When you are grinding only what you are about to use, you keep your beans fresher and better stored, your hopper is empty, and your grinder is easier to brush out and keep clean!

Step 3: Fill The Hopper

Remove the lid of the coffee bean hopper and put your beans in. Replace the lid.

Step 4: Select The Grind Size

On your coffee grinder, select the largest grinding size that it will permit.

Step 5: Grind Your Beans

Press the on button and start grinding your coffee beans.

Why Is Coffee Grind Size Important?

Your coffee beans are ground to extract the flavor from the beans with water, which will result in a cup of coffee. How fresh your beans are as well as the quality of the beans and the size of the grind have an impact on the flavor and aroma of your coffee.

As soon as you grind your coffee beans, the flavor is starting to deteriorate due to the coffee particles and compounds starting to oxidize due to contact with the air.

As a side note, your beans are at their freshest 3 days after roasting and will remain so for about a week. This is why, at Latte Love Brew we encourage you to join the home roasting revolution and roast your own beans.

The size of your grind will dramatically affect the flavor of your brew. You absolutely must use the correct grind size for your brewing method.

As your coffee grounds come into contact with the hot or cold water the different flavor compounds are released at different times, with the bitter flavors being the last to get extracted and the sharp acidic flavors last.

Somewhere in between the two, the acidic and bitter flavors is the sweet spot, where all the lovely typical coffee flavors and notes and oils come through.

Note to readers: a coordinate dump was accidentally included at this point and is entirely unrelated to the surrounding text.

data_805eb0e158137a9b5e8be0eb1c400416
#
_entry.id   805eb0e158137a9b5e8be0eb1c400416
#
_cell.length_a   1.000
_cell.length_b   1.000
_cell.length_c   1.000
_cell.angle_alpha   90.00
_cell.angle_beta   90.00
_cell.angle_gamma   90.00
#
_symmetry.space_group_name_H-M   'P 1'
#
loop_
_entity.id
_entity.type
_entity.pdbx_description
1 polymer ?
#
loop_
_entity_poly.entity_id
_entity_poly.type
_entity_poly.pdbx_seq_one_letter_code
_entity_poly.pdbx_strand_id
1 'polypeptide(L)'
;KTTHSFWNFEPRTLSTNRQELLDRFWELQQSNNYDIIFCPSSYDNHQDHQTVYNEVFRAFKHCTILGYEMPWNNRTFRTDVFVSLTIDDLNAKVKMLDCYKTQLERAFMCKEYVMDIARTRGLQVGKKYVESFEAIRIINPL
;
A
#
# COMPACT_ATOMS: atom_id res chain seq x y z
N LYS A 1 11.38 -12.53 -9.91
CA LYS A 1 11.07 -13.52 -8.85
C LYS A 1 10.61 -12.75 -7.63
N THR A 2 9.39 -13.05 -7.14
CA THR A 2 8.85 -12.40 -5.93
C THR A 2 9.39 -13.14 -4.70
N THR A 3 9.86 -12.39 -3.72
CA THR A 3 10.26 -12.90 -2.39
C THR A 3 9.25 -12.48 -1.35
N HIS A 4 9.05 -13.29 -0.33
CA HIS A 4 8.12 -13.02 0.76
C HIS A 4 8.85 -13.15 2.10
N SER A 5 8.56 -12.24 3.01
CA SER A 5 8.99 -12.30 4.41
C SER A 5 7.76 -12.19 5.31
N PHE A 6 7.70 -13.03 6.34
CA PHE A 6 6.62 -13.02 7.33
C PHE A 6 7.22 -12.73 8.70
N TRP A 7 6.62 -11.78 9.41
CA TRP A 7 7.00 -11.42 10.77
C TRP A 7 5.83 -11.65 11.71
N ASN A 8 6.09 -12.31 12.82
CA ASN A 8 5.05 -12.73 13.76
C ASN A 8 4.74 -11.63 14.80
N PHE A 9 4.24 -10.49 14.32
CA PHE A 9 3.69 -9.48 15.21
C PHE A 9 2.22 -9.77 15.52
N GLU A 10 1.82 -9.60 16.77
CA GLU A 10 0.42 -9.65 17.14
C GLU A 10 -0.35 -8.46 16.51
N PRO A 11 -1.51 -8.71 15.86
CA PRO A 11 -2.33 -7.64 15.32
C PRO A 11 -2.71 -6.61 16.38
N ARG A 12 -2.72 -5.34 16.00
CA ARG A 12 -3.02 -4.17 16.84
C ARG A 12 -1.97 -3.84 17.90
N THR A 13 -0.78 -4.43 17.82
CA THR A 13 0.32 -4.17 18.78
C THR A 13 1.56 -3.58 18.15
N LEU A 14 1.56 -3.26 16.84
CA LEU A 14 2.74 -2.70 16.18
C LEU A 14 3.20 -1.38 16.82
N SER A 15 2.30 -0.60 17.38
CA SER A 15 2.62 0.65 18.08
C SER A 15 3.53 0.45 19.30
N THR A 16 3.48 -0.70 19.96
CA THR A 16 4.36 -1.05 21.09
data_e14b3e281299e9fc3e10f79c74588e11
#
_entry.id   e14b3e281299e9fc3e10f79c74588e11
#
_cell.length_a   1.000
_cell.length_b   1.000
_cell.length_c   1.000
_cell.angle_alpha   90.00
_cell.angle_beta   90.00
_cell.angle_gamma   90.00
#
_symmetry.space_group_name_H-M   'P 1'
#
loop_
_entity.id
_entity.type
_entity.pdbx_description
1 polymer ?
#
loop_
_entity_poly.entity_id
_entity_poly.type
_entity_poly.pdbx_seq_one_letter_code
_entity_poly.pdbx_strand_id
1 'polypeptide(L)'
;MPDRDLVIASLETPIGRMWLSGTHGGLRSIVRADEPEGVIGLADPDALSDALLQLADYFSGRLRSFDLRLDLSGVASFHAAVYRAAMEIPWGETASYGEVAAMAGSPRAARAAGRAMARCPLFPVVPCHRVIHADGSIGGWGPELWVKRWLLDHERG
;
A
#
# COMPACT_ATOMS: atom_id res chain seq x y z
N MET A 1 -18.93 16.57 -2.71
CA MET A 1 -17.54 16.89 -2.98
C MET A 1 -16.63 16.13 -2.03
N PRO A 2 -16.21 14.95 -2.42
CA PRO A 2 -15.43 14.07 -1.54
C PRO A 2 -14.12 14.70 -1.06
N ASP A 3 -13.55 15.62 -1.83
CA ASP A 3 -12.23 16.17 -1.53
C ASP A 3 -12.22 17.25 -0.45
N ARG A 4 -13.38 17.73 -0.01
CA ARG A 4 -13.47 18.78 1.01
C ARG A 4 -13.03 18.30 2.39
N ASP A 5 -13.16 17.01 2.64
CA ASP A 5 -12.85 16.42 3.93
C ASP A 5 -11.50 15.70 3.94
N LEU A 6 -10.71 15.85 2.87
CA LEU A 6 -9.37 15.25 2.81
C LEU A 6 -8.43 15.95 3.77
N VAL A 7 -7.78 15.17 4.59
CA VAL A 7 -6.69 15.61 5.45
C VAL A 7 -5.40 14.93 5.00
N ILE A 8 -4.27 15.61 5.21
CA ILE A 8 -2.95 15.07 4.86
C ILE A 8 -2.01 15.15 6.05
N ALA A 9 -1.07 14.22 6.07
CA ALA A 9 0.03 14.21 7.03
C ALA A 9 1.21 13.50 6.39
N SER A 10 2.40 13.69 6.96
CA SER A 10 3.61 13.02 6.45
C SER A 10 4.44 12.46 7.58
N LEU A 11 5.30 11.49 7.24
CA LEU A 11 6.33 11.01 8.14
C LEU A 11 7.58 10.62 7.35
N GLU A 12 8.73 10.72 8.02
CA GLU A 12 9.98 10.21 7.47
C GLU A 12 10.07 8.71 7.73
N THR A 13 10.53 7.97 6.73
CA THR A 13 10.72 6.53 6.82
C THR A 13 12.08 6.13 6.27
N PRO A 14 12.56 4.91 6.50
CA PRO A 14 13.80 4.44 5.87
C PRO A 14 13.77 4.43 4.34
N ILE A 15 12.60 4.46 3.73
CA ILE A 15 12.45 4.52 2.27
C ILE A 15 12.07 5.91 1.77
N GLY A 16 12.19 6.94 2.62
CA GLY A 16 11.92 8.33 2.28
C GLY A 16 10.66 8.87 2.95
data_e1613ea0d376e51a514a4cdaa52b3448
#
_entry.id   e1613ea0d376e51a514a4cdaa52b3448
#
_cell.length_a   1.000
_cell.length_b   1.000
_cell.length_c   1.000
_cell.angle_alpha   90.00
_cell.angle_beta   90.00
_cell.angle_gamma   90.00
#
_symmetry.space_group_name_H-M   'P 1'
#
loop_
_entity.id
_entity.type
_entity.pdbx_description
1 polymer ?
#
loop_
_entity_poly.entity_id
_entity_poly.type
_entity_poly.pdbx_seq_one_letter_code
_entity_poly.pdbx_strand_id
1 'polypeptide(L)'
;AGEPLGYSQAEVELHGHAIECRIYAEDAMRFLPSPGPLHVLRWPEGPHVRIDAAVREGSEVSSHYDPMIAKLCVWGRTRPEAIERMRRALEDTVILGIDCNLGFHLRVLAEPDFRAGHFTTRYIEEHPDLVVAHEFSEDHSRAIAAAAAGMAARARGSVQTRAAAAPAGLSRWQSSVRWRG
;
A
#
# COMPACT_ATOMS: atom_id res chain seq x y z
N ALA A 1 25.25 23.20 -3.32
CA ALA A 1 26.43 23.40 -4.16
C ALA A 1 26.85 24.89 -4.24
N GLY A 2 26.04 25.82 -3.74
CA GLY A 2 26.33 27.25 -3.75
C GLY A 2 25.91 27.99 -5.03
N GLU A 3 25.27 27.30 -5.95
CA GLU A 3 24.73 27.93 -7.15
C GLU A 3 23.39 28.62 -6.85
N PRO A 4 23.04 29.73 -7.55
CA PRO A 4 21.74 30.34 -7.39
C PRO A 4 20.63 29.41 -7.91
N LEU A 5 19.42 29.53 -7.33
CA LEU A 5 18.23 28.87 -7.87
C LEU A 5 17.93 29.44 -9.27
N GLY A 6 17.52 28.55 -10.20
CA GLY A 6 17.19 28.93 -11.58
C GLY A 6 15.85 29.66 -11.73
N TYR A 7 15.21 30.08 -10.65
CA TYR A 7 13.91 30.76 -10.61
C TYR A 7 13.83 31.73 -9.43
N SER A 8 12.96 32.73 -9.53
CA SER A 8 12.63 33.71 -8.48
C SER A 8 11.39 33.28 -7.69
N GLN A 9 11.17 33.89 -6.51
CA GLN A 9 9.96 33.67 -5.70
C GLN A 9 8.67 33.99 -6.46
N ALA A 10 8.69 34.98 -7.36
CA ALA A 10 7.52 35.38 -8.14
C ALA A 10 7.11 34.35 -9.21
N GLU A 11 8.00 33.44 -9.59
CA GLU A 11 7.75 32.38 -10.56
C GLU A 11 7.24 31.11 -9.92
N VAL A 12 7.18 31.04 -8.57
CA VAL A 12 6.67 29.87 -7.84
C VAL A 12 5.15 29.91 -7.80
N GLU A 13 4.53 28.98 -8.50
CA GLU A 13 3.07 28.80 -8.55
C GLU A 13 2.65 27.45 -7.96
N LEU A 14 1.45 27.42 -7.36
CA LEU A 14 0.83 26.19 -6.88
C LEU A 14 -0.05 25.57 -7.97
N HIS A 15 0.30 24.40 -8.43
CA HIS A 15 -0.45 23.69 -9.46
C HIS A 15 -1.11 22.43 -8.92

The extraction, the correct and perfect extraction, is a result of the contact time between the water and the coffee grounds. This, for each brewing technique, is determined by the size of the grounds.

The slower brewing methods need a larger grind due to the longer contact time, the longer duration of the water being in contact with the water.

There is a “sweet spot” between the coffee grounds and the water being in contact. Too long and your coffee will taste bitter, too short, and it tastes watery and slightly salty.

The correct grind size helps to make your cup of coffee taste amazing as you dial in the right grind size calculated to the amount of time it is in contact with the water.

If you are going to drip brew, make filter coffee or cold brew with a fine powder espresso like grind you will end up with a horrid, very overly bitter coffee. A finer grind has a greater surface area and thus a much stronger bitter result.

This is why, and how you can use a very short brewing time with an espresso.

Why Is Coffee Grind Size Important
Grind Size is important for a great cup of coffee

What Is The Best Setting On My Grinder For Percolator Coffee?

With percolator coffee, a coarse grind is best. This is usually the biggest and highest setting on your grinder. A coarse grind is good for percolator coffee, French press and cold brew to name only a few.

Medium grind size is good for your every day cup of coffee and drip coffee.

Frappé-Ing It All Up – How To Grind Coffee For Percolator

If you have read this far, you have learned how to grind coffee for percolator coffee, what grind size to use and, more importantly, why you should keep your hopper empty and clean to maximise the freshness of your coffee.

I hope you paid attention to the short section on the role that grind size plays in coffee brewing as it is crucial and critical to getting the best tasting coffee.

Coffee is love, it's more than love — it's a passion of mine. I've had the luck to have travelled and enjoyed the most exotic of coffee's and unique flavors, brewing methods and techniques of making the perfect coffee from Thai hill tribe coffee to Indonesian volcanic coffee, Malaysian coffee that comes in a tea bag and the array of flavors in Vietnam, from Vanilla to Orange to Coconut to Avocado to even salt coffee and the famous egg coffee. The best part of my coffee adventures is getting to mix with the locals over a nice brew and learning how they make it! I'm cited and referenced on Google Scholar for the topic of coffee.